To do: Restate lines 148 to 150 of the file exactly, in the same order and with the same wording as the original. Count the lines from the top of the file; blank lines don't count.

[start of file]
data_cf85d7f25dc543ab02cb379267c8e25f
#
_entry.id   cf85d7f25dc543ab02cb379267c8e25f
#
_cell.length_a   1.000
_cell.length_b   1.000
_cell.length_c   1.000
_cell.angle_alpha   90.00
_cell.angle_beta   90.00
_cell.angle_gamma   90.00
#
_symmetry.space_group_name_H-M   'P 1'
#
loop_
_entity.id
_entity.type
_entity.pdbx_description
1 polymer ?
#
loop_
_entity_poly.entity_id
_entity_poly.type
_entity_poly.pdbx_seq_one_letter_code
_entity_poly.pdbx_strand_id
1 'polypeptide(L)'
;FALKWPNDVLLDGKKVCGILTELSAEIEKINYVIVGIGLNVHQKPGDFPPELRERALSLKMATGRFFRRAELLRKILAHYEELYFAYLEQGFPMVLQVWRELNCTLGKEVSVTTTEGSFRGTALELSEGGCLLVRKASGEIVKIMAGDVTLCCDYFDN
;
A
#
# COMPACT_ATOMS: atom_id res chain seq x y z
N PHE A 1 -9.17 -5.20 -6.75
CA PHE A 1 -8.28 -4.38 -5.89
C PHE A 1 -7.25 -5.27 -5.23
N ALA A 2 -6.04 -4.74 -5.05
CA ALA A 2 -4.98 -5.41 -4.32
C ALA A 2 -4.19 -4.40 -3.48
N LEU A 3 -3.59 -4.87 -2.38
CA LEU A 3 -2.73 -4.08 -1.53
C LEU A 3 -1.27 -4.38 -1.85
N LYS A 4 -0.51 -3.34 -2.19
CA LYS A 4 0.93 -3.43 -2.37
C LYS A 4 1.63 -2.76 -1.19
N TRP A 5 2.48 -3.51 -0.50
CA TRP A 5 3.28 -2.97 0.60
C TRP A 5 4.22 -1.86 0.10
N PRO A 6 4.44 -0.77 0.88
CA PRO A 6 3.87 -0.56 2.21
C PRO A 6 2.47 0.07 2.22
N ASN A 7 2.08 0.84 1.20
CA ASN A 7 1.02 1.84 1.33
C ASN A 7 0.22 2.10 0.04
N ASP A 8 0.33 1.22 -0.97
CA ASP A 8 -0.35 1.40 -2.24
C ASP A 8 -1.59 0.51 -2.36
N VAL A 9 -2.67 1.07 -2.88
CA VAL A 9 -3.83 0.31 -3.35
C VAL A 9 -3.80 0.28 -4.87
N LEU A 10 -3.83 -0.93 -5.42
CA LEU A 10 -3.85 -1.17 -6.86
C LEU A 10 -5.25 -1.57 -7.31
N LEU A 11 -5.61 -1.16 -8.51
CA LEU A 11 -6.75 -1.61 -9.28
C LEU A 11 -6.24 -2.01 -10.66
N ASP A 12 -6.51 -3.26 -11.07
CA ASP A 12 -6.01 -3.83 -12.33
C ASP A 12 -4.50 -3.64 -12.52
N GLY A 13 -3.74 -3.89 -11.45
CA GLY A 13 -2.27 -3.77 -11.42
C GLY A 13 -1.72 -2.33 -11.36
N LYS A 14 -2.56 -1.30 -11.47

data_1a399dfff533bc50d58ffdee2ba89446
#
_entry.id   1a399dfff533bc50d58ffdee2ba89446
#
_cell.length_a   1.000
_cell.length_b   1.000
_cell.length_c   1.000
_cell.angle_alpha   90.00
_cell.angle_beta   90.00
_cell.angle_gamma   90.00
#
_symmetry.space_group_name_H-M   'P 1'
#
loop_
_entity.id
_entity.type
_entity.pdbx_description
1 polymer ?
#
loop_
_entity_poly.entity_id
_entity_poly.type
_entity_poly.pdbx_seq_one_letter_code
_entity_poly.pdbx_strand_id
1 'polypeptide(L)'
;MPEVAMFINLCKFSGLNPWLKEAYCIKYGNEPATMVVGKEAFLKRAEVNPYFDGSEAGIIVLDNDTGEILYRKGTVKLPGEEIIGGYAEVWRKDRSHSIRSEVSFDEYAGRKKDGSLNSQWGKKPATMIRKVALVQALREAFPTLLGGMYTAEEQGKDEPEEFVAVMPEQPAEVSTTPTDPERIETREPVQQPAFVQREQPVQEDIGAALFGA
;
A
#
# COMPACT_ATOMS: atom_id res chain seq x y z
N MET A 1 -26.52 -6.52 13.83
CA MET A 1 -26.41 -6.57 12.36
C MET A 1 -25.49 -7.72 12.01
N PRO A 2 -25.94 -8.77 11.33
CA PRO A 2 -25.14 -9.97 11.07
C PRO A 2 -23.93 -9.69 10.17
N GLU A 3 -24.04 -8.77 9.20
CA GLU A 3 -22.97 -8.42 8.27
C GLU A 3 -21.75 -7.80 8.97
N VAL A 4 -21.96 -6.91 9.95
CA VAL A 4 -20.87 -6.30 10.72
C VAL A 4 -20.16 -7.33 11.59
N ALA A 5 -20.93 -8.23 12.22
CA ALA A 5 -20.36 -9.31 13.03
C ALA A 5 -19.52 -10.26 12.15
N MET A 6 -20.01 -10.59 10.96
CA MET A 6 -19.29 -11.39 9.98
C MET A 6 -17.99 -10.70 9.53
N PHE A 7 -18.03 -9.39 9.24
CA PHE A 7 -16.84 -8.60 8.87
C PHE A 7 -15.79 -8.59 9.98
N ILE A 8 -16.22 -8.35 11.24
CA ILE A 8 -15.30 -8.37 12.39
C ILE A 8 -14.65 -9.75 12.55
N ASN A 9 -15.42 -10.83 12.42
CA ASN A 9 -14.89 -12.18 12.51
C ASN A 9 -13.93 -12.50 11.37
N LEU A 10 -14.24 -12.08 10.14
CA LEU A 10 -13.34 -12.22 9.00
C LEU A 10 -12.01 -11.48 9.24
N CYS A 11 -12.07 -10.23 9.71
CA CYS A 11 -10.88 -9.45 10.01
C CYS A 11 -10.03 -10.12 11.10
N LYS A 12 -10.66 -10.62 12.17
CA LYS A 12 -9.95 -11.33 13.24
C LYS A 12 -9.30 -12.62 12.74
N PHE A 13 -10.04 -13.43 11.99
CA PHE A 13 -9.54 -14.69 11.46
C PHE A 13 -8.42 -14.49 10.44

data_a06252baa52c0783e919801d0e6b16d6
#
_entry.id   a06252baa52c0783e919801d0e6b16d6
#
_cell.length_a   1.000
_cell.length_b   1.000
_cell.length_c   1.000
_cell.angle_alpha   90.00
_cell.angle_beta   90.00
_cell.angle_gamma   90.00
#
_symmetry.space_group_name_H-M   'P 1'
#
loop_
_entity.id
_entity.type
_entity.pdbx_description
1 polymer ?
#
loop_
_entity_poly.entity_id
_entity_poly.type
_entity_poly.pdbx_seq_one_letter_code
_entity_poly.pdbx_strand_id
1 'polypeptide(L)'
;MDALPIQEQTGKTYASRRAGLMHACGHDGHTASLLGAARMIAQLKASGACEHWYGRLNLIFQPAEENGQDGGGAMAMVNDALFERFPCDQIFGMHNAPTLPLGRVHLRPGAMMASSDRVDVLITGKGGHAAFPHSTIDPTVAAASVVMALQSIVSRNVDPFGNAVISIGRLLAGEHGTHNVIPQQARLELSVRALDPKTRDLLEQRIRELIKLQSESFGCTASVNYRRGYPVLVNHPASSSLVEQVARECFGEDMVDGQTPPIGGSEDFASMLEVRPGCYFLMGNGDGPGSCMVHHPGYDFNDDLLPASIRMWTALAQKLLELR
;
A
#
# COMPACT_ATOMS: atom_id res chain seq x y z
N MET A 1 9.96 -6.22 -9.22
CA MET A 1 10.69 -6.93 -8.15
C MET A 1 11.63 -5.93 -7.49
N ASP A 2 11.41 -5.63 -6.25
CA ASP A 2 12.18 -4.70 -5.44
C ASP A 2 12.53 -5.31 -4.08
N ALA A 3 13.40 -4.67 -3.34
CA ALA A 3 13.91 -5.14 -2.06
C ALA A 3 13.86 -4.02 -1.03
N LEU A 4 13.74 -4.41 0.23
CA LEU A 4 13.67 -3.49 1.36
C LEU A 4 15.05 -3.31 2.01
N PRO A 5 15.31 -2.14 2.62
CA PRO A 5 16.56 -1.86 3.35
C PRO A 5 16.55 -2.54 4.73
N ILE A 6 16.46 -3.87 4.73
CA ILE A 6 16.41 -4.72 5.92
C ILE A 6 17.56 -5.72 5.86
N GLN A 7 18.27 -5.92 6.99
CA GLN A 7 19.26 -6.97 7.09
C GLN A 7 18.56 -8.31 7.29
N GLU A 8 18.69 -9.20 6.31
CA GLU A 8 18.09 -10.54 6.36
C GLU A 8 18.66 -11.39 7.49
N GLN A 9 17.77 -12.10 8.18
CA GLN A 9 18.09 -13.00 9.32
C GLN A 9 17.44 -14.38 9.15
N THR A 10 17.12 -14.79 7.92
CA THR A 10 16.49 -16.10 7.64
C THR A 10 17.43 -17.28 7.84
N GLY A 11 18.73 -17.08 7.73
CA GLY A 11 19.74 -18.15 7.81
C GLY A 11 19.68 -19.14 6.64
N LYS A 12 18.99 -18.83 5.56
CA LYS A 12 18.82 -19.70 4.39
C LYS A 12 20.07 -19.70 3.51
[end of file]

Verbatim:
_cell.angle_beta   90.00
_cell.angle_gamma   90.00
#